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‘Rape and racism’: Washington Post celebrates D-Day with controversial op-ed

‘Rape and racism’: Washington Post celebrates D-Day with controversial op-ed
As leaders from around the world gathered in Normandy to honor allied troops who landed on the beaches 75 years ago, the Washington Post published an op-ed that called WWII American troops rapists and racists.

It would not be 2019 without at least one “woke” take about a historical event on the magnitude of D-Day. Enter the Washington Post, which published an article by Cambridge history PhD Ruth Lawlor, decrying the “darker underbelly” of “racial inequality and a militant form of misogyny” that accompanied the Normandy landings and the subsequent liberation of western Europe.

Lawlor noted that after the landings complaints of rape began to surface in alarming numbers as Americans pushed inland. By April 1945, Allied Supreme Commander Dwight D. Eisenhower stated that “wanton destruction, rape, and other crimes” had become widespread in liberated territory.

The historian then brings racism into the mix. According to Lawlor, white US soldiers were frequently let off the hook for raping civilians, escaping punishment on mental health grounds, while black GIs were treated far more severely for their “violent and lustful” conduct.

Readers of the Post had little patience for Lawlor’s claims, mainly wondering why the paper chose a day of remembrance to highlight the issue. After all, the historian even went after the sacred cows of the 101st Airborne Division – whose deeds were portrayed in HBO’s ‘Band of Brothers’ – asking why they weren’t arrested or prosecuted after they raped“several” girls in a French town in 1945.

“How easy it is for you to sit in your comfy chair in safety and complete freedom to denigrate those who fought and died for your very right to write these things,” wrote one commenter, who described herself as a ‘daughter of a D-Day hero’. “How easy to point fingers, denigrate and tear down memories having never experienced an nth of what those soldiers, many of whom were 18 years old, did.”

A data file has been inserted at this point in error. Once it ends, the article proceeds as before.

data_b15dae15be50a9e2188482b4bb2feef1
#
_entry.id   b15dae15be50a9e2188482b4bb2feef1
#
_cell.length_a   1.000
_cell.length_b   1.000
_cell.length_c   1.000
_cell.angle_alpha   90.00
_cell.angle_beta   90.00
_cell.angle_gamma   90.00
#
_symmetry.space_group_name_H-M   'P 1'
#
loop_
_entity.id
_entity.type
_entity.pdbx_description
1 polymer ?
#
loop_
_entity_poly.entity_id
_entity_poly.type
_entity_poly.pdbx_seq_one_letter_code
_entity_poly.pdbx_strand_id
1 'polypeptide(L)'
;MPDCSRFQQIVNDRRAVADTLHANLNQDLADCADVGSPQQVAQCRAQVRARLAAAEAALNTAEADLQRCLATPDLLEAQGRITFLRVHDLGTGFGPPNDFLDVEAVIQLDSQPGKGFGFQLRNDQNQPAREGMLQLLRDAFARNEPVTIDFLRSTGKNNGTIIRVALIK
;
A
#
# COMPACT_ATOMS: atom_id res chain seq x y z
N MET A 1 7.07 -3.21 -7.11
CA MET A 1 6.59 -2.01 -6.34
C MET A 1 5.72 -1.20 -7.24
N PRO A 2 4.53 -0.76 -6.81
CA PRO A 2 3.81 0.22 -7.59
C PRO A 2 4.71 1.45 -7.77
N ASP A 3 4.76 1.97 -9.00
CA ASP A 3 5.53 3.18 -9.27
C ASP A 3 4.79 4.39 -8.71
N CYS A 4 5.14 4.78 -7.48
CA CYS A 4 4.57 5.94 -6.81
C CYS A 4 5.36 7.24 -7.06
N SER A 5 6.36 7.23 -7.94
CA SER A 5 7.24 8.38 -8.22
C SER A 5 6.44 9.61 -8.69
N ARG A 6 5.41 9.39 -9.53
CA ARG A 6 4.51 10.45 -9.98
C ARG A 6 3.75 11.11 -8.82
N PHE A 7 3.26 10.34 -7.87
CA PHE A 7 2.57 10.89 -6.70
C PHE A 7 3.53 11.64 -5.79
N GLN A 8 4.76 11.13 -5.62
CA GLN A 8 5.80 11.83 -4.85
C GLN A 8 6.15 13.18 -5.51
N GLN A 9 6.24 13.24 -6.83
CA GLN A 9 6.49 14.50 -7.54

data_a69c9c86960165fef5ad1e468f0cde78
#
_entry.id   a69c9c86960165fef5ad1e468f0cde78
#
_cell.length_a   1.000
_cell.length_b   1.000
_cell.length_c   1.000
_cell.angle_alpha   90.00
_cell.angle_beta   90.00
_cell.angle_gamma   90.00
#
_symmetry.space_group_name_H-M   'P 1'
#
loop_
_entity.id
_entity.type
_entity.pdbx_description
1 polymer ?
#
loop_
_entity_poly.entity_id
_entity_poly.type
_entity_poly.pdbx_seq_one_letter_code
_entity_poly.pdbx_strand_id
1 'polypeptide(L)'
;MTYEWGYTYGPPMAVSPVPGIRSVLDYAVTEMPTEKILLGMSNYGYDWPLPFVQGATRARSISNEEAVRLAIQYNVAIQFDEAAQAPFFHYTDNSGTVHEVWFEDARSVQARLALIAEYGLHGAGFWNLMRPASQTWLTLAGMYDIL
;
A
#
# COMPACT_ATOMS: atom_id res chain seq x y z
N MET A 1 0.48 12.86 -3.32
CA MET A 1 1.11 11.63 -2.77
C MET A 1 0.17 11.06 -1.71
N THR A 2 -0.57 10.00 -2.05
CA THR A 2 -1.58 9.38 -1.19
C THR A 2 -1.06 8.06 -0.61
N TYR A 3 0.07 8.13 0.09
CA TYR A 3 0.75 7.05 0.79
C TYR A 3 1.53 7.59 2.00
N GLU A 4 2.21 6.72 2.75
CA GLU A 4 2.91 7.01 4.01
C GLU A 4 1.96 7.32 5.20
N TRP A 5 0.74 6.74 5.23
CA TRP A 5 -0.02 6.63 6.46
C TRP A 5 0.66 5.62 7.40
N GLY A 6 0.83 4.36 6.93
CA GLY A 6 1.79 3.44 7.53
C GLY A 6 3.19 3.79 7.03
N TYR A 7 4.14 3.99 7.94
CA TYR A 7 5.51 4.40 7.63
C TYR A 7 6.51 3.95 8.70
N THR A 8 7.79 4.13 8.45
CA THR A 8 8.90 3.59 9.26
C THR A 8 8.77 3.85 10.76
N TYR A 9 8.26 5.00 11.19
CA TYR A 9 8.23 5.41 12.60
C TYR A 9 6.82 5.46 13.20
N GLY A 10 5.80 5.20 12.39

“There ya go WaPo...I knew we could count on you for something to darken D-Day remembrances,” wrote another.

“This is a ridiculous essay to publish on the 75th anniversary of D-Day,” said a third commenter. “Sure there was racism, but keep in mind 10s of millions of people of all races were killed during the war and entire countries destroyed.”

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Others were angered by Lawlor’s choice to focus on this particular issue. It is common for academics to study history from narrow angles, and Lawlor’s research has focused intensely on this area. Her article made no mention of sex crimes committed by other armies, in Normandy or elsewhere, nor did it compare these crimes to atrocities committed by Nazi Germany. Post readers were unamused.

“Let this nonsense sit in her PhD advisor's bottom drawer,” read one scathing comment. “Two months from now, this might have been an interesting article – today it's an insult.”

Trotting out a controversial take on D-Day is not a new attention-grabbing strategy. The New York Times greeted the 2013 anniversary of the landings with its own story of rape and rampage. Unlike the Washington Post, however, they elected publish it before June 6.

Perhaps anticipating an avalanche of expletive-laden comments, Lawlor switched her Twitter profile to ‘private’ some time before the story was published.

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